The good of civilization
I’d first like to thank the organizers of “Elias in the 21st Century” for a very successful and enormously stimulating conference!
I have a question that I’d like to put to the members of this list if I may.
As you probably know very well, Elias opens “The Civilizing Process” by describing the term ‘civilization’ as expressing “the self-consciousness of the West”, “everything in which Western society of the last two or three centuries believes itself superior to earlier societies or ‘more primitive’ contemporary ones … the level of its technology, the nature of its manners, the development of its scientific knowledge or view of the world, and much more”. My question is, did Elias participate in this consciousness? That is, did he consider Western society to be superior to other societies on these or other counts?
A closely related question is, does the term ‘civilization’ convey for Elias a value, or does he use it to denote something that others may value but that he as a detached sociologist neither values nor abhors? My first inclination has been always to impute a detached attitude to Elias. More than once he very nicely criticizes Parsons for concealing value-judgments within supposedly value-neutral concepts (particularly in Parsons’ concept of “function”, in Chapter 3 of “What is Sociology?”). Over and over in “The Civilizing Process” Elias emphasizes that ‘more or less developed’ does not mean ‘better or worse’ in a normative sense. He usually puts the words ‘civilized’, ‘primitive’, ‘savage’, etc. in ironic quotation marks whenever they are used descriptively. And even though ‘detachment’ is not quite ‘value-neutrality’, I tend to read him as giving ‘civilization’ the treatment Weber gave ‘rationality’, i.e. treating it as a specific social practice to be observed rather than a metaphysical value to be invoked.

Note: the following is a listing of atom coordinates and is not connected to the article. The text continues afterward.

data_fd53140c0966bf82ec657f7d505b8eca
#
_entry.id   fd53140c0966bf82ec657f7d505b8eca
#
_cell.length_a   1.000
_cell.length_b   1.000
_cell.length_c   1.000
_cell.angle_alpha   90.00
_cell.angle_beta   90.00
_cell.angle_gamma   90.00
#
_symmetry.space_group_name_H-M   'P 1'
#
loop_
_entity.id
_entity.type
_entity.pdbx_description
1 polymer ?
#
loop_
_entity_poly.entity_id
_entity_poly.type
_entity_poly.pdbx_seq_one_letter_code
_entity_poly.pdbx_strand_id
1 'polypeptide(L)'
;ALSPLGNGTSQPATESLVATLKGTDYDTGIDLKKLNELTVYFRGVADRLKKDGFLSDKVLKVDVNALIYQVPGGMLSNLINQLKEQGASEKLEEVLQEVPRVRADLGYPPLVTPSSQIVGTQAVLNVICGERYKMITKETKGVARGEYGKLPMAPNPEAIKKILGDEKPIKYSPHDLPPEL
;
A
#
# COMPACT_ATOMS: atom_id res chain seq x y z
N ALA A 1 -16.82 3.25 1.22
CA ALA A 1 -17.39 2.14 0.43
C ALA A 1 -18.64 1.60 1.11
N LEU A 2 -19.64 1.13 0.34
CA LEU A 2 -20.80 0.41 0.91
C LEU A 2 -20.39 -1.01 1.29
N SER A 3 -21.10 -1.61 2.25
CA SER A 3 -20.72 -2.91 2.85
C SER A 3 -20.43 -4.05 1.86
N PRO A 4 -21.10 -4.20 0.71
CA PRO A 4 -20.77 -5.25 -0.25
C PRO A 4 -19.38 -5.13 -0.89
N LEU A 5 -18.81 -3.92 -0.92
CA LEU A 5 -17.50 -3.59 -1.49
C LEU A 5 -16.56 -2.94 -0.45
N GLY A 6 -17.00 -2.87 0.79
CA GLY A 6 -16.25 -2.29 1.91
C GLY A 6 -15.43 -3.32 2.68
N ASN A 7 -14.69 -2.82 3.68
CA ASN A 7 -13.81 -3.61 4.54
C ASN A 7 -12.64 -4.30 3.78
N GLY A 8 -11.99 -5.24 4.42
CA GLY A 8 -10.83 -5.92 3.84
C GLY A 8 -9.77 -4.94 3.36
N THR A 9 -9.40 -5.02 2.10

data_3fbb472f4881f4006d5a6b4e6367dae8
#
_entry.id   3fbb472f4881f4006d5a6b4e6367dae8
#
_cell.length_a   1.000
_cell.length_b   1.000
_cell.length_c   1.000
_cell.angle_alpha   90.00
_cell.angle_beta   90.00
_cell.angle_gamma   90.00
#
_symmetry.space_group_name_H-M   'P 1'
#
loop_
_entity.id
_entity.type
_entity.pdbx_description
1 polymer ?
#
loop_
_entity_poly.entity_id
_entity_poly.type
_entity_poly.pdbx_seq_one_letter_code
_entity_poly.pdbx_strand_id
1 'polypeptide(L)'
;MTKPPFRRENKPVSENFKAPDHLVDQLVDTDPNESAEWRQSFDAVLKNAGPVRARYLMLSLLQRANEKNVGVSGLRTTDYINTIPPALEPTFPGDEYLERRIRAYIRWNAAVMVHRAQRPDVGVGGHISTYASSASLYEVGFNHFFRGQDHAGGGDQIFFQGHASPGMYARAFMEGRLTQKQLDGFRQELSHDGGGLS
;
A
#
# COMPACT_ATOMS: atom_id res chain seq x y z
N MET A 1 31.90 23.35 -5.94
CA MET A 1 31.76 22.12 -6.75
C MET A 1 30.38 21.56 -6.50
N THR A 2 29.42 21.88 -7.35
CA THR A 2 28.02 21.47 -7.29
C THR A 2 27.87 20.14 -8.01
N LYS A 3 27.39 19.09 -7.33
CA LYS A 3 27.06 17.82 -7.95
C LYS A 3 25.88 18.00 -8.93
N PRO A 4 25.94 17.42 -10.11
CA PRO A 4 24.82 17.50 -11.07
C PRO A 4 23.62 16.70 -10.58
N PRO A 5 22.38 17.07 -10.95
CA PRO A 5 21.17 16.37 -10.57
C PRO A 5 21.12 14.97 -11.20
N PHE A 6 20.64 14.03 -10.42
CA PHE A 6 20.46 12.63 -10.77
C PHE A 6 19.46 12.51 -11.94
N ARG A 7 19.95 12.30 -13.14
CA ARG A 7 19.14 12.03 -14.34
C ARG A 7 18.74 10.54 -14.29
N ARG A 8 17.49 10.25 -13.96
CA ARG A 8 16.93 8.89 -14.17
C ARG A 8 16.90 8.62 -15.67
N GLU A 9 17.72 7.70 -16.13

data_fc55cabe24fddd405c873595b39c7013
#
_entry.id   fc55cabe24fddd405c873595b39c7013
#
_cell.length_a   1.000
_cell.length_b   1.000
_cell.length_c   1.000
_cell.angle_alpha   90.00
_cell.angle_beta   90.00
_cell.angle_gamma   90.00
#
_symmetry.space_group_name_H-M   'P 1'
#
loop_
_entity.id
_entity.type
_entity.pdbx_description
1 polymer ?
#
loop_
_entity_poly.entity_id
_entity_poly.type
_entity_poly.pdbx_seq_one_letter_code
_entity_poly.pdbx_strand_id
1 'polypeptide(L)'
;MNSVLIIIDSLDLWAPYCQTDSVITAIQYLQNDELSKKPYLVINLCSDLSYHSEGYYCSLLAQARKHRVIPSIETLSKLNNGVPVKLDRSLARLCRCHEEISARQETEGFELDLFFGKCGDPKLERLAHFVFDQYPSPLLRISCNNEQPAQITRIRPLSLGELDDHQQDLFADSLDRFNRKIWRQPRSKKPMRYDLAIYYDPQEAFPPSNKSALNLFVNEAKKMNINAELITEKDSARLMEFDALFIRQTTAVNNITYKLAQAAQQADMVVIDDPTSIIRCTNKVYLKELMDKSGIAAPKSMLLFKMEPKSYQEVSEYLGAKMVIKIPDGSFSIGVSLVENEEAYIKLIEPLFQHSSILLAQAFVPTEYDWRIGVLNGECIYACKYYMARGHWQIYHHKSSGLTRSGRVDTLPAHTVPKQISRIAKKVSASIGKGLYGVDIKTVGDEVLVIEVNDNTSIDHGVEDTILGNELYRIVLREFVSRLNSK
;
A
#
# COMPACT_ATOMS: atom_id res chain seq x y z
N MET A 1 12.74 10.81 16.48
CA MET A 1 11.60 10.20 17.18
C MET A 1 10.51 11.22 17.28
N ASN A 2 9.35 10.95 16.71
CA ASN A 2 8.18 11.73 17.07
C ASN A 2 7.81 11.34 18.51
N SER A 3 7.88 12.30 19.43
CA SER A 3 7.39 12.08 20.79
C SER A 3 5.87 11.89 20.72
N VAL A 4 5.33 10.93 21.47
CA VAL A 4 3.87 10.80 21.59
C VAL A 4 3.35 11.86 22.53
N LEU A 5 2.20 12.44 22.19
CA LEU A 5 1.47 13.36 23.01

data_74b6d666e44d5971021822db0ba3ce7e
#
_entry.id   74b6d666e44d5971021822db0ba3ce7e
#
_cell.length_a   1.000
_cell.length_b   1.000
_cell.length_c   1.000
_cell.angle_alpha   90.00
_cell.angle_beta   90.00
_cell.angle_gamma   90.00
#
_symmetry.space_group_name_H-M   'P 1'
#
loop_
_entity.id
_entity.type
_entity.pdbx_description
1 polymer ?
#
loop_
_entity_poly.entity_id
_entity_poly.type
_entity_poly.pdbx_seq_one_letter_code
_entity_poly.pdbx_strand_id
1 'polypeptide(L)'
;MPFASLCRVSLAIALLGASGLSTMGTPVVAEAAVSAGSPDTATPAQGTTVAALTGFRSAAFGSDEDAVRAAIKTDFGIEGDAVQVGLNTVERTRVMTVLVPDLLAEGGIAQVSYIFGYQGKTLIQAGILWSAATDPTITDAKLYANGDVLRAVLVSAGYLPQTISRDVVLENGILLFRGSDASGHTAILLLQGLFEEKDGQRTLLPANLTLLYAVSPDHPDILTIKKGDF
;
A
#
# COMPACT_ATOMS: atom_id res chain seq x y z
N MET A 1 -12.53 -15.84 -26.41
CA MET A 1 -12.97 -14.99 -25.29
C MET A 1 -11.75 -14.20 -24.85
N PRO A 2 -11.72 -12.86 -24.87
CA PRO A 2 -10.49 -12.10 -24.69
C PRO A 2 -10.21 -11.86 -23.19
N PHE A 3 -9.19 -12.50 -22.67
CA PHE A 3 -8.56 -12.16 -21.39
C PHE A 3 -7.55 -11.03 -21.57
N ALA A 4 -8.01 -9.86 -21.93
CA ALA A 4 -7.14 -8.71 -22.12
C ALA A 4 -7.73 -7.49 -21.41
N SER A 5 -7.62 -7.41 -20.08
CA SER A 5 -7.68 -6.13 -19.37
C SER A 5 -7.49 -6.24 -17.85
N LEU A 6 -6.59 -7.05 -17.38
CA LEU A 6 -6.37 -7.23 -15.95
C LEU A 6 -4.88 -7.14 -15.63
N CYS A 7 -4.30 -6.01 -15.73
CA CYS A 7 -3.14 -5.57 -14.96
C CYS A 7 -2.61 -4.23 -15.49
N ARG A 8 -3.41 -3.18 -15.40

But some evidence points the other way. For example, his last words in “The Civilizing Process” suggest that when human happiness and freedom (as he conceived them) are achieved, “then and only then can humans say of themselves with some justice that they *are* civilized. Until then they are best in the process of becoming civilized.” In “The Symbol Theory” he suggests that we today will, in the future, be remembered as ‘late barbarians’. In “The Germans”, especially in the essay “The Breakdown of Civilization”, he uses the terms “savage” and “barbaric” normatively, not just descriptively or ironically, to express condemnation of violence in everyday life in German society, and especially of Nazi practices. These suggest an Elias for whom the word ‘civilization’ does express a positive normative value.
In “The Civilizing Process”, at the close of Volume 1, Part 1, discussing the self-consciousness of European nations at the close of the 18th century, he seems to slide from saying that they saw themselves as superior to speaking as if they really were superior, e.g.”Indeed, an essential phase of the civilizing process was concluded at exactly the time when the *consciousness* of civilization, the consciousness of the superiority of their own behaviour and its embodiments in science, technology or art began to spread over whole nations of the West.” Even if we read the passage in context, it’s ambiguous to me whether the author does himself endorse the superiority of Western culture.
So my two questions, to repeat, are: did Elias perceive Western civilized societies to be superior to others, and did he regard civilization as intrinsically or necessarily a good thing?
These questions inform work that I am preparing for publication, and I would like to get it right, so I will be very grateful for any insights from other members of this community.
Christopher Powell, Ph.D.
Department of Sociology, University of Manitoba
tel: (204) 474-8150 / fax: (204) 261-1216
Last edited on:11,May 2017 10:12:07 by